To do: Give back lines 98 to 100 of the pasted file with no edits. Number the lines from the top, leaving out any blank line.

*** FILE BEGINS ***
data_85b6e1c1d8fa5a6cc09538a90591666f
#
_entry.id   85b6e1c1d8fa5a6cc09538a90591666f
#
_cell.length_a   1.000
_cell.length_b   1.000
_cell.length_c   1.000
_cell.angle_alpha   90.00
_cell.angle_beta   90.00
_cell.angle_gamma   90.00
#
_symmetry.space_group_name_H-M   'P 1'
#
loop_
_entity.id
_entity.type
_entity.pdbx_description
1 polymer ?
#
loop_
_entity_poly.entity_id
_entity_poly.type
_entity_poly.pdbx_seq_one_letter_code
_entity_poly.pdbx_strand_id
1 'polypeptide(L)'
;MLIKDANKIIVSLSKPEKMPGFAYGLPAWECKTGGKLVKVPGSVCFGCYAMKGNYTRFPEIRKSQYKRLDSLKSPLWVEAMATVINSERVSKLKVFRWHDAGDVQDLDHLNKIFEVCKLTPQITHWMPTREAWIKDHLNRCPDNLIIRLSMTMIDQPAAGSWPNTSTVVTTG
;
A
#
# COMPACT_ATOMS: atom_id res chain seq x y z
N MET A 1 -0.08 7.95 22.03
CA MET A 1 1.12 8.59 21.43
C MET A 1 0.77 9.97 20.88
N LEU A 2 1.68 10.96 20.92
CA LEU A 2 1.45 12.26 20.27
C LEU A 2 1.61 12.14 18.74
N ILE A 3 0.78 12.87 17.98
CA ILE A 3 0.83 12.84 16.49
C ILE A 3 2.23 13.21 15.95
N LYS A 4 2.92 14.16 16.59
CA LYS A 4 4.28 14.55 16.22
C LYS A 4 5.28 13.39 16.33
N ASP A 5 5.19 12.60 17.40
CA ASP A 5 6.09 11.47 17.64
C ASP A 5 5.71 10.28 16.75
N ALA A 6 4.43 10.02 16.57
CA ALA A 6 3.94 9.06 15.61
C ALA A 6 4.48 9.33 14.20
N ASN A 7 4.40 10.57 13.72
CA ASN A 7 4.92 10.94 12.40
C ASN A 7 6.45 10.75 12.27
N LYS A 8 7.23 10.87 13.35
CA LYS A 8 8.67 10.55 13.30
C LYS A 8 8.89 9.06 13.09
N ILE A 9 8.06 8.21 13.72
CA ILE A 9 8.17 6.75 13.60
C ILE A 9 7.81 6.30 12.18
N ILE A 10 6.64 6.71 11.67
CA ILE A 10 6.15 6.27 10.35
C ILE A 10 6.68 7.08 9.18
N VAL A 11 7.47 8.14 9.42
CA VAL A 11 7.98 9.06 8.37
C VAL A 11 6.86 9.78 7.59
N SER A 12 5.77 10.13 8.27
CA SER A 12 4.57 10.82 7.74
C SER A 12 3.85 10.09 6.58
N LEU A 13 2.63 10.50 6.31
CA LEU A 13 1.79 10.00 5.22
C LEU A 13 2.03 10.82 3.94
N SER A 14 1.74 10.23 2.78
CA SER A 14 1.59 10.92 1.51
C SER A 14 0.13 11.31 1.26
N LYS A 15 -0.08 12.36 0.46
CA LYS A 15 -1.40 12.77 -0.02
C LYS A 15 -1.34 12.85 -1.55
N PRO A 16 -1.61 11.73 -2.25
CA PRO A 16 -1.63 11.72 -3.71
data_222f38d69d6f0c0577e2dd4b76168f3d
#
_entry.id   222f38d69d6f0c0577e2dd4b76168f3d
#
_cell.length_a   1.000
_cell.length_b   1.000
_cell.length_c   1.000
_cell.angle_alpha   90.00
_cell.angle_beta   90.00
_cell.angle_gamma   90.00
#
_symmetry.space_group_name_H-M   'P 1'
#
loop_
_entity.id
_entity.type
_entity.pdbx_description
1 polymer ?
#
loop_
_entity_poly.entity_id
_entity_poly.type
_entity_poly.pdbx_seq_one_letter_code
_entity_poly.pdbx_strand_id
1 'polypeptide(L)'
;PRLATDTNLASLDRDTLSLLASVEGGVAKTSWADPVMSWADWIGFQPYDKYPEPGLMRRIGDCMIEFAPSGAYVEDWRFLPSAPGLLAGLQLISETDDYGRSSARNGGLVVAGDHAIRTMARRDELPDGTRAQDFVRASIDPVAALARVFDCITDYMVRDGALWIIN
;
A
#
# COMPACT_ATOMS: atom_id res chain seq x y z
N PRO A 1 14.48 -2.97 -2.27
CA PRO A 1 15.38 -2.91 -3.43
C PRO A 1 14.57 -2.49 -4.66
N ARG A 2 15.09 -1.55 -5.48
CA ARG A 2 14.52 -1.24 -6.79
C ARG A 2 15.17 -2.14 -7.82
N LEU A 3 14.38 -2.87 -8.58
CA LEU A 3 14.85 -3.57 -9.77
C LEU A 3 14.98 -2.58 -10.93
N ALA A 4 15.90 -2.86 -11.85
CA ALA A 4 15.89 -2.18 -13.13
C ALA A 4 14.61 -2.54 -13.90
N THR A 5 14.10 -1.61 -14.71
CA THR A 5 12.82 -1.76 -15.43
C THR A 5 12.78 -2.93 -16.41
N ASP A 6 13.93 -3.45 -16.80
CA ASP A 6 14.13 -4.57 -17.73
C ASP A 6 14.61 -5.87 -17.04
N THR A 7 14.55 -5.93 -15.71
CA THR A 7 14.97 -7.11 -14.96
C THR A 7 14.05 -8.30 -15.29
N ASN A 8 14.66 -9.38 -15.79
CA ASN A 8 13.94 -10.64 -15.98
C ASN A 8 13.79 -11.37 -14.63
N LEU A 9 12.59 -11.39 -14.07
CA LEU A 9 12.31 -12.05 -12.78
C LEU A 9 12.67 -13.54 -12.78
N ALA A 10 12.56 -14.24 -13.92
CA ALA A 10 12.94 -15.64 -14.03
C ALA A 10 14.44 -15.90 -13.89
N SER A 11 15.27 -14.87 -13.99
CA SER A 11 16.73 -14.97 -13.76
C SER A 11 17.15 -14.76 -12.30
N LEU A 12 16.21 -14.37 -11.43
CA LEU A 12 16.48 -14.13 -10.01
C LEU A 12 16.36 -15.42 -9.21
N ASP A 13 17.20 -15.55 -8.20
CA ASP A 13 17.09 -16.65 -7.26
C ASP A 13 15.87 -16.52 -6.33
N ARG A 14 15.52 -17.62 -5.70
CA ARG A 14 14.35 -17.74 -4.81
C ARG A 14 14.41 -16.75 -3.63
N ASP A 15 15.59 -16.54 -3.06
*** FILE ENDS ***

_entity_poly.entity_id
_entity_poly.type
_entity_poly.pdbx_seq_one_letter_code